It’s difficult to grasp just how empty the Mongolian countryside is until you’ve been there. The country covers an area more than twice the size of Texas, but the population covering that area (excluding the 40% living in Ulaanbaatar) is only the population of Milwaukee. Most of that empty land is flat steppe, rolling, rocky hills, and barren desert. This truly is the land of the eternal blue sky, since it seemingly stretches forever.
Yet this was the center of the largest empire in human history. It stretched from Vietnam to Baghdad, Korea to the edge of Western Europe. Little evidence of this mighty empire remains–even in the old capital city,–due to Soviet destruction and a lack of permanent buildings to begin with. Mongolian people largely still live the same way they have for thousands of years. Nomadic pastoralism in portable gers is still the way of life for most. It reminds me of what I think the Wild West in the early 1800′s would have been like, right down to the dusty, run-down villages in the middle of nowhere.
We certainly were never planning to stay (or even visit) Mongolia for over three weeks. But we had to get our Russian visa somewhere, and Mongolia was the only place issuing them to Americans outside America. Originally we weren’t thrilled to spend so long here, but looking back, the Mongolian countryside was a unique experience that we enjoyed. Now, as we ride the Trans-Mongolian railway almost 6,000 kilometers over five days, we’ll recap our last country fully in Asia.
Top three experiences?
- Climbing the sand dunes in the Gobi Desert.
- Seeing the Badlands-type landscape at Tsagaan Suvarga.
- Watching the Naadam in the small town.
- Climbing the sand dunes in the Gobi. It was hard work getting to the top, but the view was great. Barrelling down it was also fun.
- The Orkhom Waterfall area. The scenery was stunning, and I really enjoyed the horseback riding.
- Seeing a small town’s Naadam festival.
Bottom three experiences?
- The city of Ulaanbaatar.
- Sitting in the van for eight hours a day.
- Biting flies and insects out in the country.
- Driving times. Getting around in the countryside is slow and bumpy.
- Ulaanbaatar. There isn’t much to do there, and it has a run-down feel. The traffic was terrible as well.
- The milk, cheese, and yogurt were difficult to eat. They were really sour.
Nikki: Nobody comes to Mongolia for the food. My favorite meal was the cheeseburger and fries at the Granview Restaurant in Ulaanbaatar.
Brad: While we were leaving Mongolia, the customs agents wouldn’t let our cabinmates, a Mongolian grandma and her grandson, take their homemade food with them. They had a container of giant steaming dumplings filled with meatballs. The grandma kept ordering us to “Eat! Eat!” even when we started to get full, and I kept eating them because they were so delicious!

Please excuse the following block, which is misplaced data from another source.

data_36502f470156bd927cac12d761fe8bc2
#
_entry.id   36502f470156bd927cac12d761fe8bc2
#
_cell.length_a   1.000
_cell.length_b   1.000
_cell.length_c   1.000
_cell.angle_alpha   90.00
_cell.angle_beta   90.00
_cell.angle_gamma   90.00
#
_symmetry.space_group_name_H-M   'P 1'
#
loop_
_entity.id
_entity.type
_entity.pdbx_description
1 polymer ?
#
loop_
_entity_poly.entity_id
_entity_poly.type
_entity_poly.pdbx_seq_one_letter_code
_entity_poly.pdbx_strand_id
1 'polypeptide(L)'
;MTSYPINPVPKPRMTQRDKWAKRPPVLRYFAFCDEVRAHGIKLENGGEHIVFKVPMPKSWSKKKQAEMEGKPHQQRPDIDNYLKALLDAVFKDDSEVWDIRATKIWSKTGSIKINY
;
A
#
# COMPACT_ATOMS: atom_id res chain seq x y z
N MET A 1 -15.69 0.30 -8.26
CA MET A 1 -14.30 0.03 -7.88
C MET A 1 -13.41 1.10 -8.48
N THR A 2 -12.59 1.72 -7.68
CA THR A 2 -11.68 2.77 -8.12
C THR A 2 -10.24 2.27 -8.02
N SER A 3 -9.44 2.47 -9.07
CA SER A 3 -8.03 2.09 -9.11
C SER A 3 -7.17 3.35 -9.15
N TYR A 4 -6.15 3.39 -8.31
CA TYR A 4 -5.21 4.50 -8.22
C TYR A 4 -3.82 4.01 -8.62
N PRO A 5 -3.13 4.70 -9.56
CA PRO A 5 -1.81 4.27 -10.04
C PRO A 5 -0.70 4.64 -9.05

Nikki: The coleslaw at the hot spring.
Brad: The milk-based products in the countryside. The “goatsicle,” bricks of hard yogurt, milk tea, and airag were very sour and a little gritty. I wasn’t a fan. The actual food in the Mongolian countryside wasn’t awful, though usually nothing to write home about.
Favorite person we met?
Nikki: Jeltse because she was so sweet and friendly. She would fit right in back in Wisconsin!
Brad: Johan and Jeltse were great company on the Gobi trip.
Nikki: It wasn’t really a disaster, but being stuck in Ulaanbaatar for six days sure was boring.
Brad: Amazingly, the trips to the countryside went smoothly! Nobody got sick and no vehicle breakdowns.
Favorite place we stayed?
Nikki: The ger with Bata’s family in the middle of nowhere.
Brad: At the ger camp near the waterfall on the Gobi trip. The beds were comfortable, we had a nice fire going, and the landscape around the camp was very nice.
Worst place we stayed?
Nikki: Dalanzadgad town on the Gobi trip. We got to take a shower, but besides that, there really wasn’t anything nice about it. The dogs in the town barked all night.
Brad: Ulaanbaatar. The guesthouse was small and crowded, and the city didn’t help either.
Best thing we didn’t blog about?
Nikki: Climbing up the volcano at White Lake.
Brad: The day we left Mongolia was the beginning of Naadam in Ulaanbaatar. (People thought we were weird for leaving Mongolia when the biggest tourist attraction of the year was only beginning.) We went to the square and saw a big military parade the morning before our train left. It was the most interesting thing we saw in Ulaanbaatar.
Nikki: The other backpackers here. Mongolia seems to attract a very weird crowd. I’ve never seen such a collection of goony people all in one place–and I was a band nerd for eleven years!
Brad: Fellow travelers. Mongolia must attract weird people, or really bring out the Weird in them. There were so many weird or unreasonable requests and socially awkward people that sometimes we had to get out of the common area to save our sanity.
Statistics for Mongolia
Statistics for the Trip